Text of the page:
Welcome to my blog! I hope you’ll enjoy reading about my adventures in baking and writing. You’ll find lots of recipes along with the latest on my quest to make my dreams of becoming a published author a reality. There will also be stories about my visits to restaurants and the food that I order through the mail. It’ll still be evolving for awhile, but I hope you’ll enjoy this journey with me. While I’ll be baking all kinds of desserts, I thought it would be fitting to begin with a pie, and this happens to be one of my favorites.
I love the gooey, super sweet filling, matched by the pecans, most of which are coated in a crunchy coating of sugar, and of course the crispy crust. I don’t discriminate against pies, but very frequently I get a craving for pecan pie that can’t be satiated unless I eat a piece. I don’t think I’ve ever met a pecan pie I didn’t like, but this one is the best.
This is the third time I’ve made it, and I have a confession to make. The first time I was a novice pie baker, it was probably the second or third pie I ever made, and it came out perfectly. The second time as well as this time, not so much. While baking, the pie looked amazing; the same when it came out of the oven. Looked picture perfect, good enough to devour right then and there. But when I cut into it, somehow the bottom crust had floated to just under the pecans, leaving the goo at the bottom. I checked the crust over and over to make sure there were no holes for the goo to leak through after this happened last time. The pie is still unbelievably delicious; I can’t wait to have more, but I can’t explain what’s going on. I may try to blind bake the crust the next time. But until then the pie is very tasty, I’m actually learning to like it this way, and I’m thrilled it’s the first recipe I am sharing with all of you.
It also exemplifies what baking means to me. Things don’t always come out perfectly, but as long as they still taste good, it doesn’t really matter. Enjoying the process and the end result are the most important components of baking. This is also the reason why I don’t sift dry ingredients or worry about putting my flour and sugar in the refrigerator before making pie crust. Baking is when I relax. So don’t sweat the small stuff when you’re in the kitchen, or anywhere else. As long as you enjoy what you’re doing it’ll turn out just fine.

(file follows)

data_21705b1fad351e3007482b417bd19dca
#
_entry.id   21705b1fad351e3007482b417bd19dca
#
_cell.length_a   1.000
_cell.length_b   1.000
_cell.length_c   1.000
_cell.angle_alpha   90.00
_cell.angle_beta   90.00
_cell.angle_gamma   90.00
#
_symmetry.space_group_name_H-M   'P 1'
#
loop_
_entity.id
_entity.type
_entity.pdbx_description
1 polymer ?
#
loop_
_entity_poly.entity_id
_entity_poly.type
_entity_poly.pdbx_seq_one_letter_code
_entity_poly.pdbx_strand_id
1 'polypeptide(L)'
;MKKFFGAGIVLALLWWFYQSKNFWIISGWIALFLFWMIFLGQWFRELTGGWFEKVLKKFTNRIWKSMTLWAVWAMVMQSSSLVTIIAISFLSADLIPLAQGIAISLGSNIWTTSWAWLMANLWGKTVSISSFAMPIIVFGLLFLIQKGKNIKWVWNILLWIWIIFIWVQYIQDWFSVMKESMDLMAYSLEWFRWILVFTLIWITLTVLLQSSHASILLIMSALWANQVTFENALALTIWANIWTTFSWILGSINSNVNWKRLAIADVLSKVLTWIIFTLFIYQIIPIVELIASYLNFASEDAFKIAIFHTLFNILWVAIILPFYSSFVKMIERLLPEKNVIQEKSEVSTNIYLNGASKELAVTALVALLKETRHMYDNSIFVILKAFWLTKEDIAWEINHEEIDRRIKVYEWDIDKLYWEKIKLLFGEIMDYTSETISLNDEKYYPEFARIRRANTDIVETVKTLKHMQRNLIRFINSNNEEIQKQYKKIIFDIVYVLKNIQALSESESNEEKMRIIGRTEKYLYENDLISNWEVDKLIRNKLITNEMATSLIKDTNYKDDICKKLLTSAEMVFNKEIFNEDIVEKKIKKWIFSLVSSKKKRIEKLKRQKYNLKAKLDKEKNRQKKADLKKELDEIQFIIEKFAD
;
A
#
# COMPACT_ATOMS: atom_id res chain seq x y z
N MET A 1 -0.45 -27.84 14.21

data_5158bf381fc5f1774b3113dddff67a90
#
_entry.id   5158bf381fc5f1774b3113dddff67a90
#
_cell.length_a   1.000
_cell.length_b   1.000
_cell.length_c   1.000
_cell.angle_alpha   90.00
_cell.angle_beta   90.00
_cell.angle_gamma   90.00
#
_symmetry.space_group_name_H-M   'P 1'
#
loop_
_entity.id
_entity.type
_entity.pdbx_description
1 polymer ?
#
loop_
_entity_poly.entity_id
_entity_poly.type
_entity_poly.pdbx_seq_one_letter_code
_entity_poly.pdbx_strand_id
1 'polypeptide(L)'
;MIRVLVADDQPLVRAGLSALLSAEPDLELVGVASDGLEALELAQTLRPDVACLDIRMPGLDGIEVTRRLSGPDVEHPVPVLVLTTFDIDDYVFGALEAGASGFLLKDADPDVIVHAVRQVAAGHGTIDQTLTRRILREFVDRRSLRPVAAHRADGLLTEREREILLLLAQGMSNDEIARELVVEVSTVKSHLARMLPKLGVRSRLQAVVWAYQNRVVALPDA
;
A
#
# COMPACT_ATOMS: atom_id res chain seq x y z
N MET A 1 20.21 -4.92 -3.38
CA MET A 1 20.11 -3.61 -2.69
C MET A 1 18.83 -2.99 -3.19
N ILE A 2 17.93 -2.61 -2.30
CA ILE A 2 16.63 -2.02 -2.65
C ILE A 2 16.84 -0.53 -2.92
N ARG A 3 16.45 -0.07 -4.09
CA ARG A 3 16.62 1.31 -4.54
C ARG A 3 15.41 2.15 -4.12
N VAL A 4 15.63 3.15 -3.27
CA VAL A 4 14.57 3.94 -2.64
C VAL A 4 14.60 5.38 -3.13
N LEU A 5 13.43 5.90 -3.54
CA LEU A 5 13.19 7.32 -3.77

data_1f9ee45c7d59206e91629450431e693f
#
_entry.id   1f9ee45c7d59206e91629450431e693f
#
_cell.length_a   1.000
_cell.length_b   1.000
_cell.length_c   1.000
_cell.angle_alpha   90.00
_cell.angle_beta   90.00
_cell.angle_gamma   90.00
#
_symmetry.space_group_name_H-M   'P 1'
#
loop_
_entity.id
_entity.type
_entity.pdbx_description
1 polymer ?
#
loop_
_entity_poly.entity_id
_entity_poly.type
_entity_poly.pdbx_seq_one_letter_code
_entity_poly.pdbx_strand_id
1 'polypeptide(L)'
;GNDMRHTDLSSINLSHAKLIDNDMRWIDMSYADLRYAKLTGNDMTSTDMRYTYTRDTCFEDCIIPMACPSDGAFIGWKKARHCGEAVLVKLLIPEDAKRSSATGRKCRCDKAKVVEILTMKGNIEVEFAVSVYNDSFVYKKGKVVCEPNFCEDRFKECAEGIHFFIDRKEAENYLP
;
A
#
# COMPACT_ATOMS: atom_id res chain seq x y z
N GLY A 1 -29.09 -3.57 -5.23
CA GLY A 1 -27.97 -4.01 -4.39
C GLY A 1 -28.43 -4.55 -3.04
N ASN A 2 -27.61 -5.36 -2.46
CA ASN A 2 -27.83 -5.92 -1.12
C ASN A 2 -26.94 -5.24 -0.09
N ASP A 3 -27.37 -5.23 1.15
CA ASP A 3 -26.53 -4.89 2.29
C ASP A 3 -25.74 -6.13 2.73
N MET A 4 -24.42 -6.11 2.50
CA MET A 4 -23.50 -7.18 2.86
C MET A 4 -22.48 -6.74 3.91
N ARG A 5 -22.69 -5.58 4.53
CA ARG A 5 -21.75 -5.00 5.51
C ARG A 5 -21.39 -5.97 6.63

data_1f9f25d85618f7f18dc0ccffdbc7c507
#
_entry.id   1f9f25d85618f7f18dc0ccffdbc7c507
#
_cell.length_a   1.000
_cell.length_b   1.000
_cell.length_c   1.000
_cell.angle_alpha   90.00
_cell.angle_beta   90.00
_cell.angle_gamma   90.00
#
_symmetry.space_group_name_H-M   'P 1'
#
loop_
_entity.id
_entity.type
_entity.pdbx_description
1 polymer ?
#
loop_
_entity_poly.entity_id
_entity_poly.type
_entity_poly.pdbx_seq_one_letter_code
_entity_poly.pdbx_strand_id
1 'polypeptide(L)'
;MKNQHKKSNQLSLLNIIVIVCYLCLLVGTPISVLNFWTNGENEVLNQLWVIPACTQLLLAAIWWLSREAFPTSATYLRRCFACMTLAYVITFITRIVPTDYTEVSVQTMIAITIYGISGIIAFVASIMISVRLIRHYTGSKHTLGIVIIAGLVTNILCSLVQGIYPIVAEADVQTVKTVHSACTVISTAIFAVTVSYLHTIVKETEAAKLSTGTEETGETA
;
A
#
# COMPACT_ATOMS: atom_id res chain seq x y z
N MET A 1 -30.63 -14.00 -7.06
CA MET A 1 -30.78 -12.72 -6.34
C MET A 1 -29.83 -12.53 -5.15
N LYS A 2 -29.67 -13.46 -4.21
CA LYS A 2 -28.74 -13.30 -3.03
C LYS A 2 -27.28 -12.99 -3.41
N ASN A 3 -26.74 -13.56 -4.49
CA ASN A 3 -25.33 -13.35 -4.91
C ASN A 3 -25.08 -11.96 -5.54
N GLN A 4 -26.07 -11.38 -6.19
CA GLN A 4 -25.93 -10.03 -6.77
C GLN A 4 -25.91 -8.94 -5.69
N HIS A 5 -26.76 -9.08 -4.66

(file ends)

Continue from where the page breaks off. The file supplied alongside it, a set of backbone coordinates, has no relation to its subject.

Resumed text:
The flavor of the bourbon really comes through in this pie, helping to cut some of the sweetness. I used pecan halves and pieces rather than all halves because it works just as well. I also like a rustic looking pie, it is homemade after all, so I do not arrange the pecans in a pattern on top of the pie. They make a beautiful pattern naturally.
I really like this pie when it is chilled. The flavors really come out in just the right way.
- 2 ½ cups all-purpose flour, plus more for rolling
- 2 tablespoons sugar
- ½ teaspoon salt
- 1 ¼ sticks cold unsalted butter, cubed
- ½ cup cold shortening
- 4-7 tablespoons water
- 1 cup granulated sugar
- 4 tablespoons unsalted butter, melted
- 4 large whole pasteurized eggs
- 1 cup plus 2 tablespoons dark corn syrup
- 2 tablespoons bourbon (I used Maker’s Mark)
- ½ cup pure maple syrup
- 2 teaspoons pure vanilla extract
- 1 ¾ cups pecan halves and pieces
- 2 tablespoons heavy cream or milk
- Make the crust. Pulse the flour, sugar, and salt in a food processor to combine. Add the cubed butter and clumps of shortening. Pulse until the butter and shortening have been broken into small pieces and are mostly incorporated into the flour mixture. Add the water a few tablespoons at a time, and pulse until mixture comes together when pressed. Dump onto plastic wrap and press into disc. Refrigerate at least one hour before rolling.
- This recipe makes a top and bottom crust, but only the bottom will be used, so the other half may be frozen for a couple weeks, double wrapped in plastic and place in a zipper bag, for later use.
- Roll half the crust on a floured surface so that it fits into a pie plate. Crimp the edges together to make a decorative border. Put the pie pan with the dough in the refrigerator while you make the filling.
- For the filling, preheat the oven to 400 degrees F. In a large bowl mix the sugar, butter, eggs, corn syrup, bourbon, maple syrup, and vanilla until fully combined. Carefully stir in the pecans. Pour the filling into the pie shell. Brush the crust with cream or milk using a pastry brush or dab with your finger. Chill the pie for 30 minutes.
- Place pie pan on foil lined baking sheet to catch any spills while baking. Bake for 15 minutes. Reduce heat to 350 degrees F. Bake for an hour to an hour 15 minutes more. Rotate pie halfway through if necessary. Tent crust if it is getting too brown, possibly at the halfway point. Serve warm, at room temperature, or cold. Can be stored in the refrigerator overnight, or frozen for up to three months if wrapped in parchment and foil, then placed in a zipper bag. Pie can be frozen whole or individual pieces.